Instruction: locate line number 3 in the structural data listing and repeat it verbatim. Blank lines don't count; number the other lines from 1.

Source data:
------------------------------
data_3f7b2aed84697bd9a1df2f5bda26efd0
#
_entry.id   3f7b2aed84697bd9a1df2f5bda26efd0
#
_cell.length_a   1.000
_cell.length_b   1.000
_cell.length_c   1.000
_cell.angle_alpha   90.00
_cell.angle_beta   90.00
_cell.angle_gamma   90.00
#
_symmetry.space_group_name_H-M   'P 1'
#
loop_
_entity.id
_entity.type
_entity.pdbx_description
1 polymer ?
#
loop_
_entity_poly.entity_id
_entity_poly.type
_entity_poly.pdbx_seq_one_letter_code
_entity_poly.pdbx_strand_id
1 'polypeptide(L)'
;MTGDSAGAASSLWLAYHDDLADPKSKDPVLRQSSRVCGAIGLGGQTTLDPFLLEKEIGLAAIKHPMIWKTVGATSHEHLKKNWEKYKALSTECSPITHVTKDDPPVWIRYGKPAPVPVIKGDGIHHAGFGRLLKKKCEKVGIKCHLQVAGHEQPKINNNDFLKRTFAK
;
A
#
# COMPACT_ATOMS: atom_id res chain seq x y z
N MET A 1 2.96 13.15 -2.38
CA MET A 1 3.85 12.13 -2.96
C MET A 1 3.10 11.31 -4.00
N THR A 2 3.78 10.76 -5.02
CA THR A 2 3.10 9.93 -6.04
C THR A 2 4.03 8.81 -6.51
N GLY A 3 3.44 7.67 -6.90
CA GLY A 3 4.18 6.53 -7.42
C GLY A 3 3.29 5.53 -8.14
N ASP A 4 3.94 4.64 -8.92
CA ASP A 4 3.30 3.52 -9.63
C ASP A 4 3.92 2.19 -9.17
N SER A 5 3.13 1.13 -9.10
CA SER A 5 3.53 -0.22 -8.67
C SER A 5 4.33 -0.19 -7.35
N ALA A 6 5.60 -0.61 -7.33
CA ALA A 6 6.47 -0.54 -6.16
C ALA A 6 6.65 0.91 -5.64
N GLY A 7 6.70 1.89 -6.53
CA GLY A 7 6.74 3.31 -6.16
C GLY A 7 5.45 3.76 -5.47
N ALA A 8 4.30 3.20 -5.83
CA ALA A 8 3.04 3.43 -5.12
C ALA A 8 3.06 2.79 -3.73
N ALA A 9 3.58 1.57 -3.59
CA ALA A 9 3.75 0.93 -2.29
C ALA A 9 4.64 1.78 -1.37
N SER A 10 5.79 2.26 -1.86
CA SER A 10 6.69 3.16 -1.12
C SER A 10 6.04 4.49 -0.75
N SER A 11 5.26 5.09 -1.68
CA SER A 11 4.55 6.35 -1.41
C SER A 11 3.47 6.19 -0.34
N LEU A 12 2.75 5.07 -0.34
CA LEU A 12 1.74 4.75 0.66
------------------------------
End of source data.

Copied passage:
_entry.id   3f7b2aed84697bd9a1df2f5bda26efd0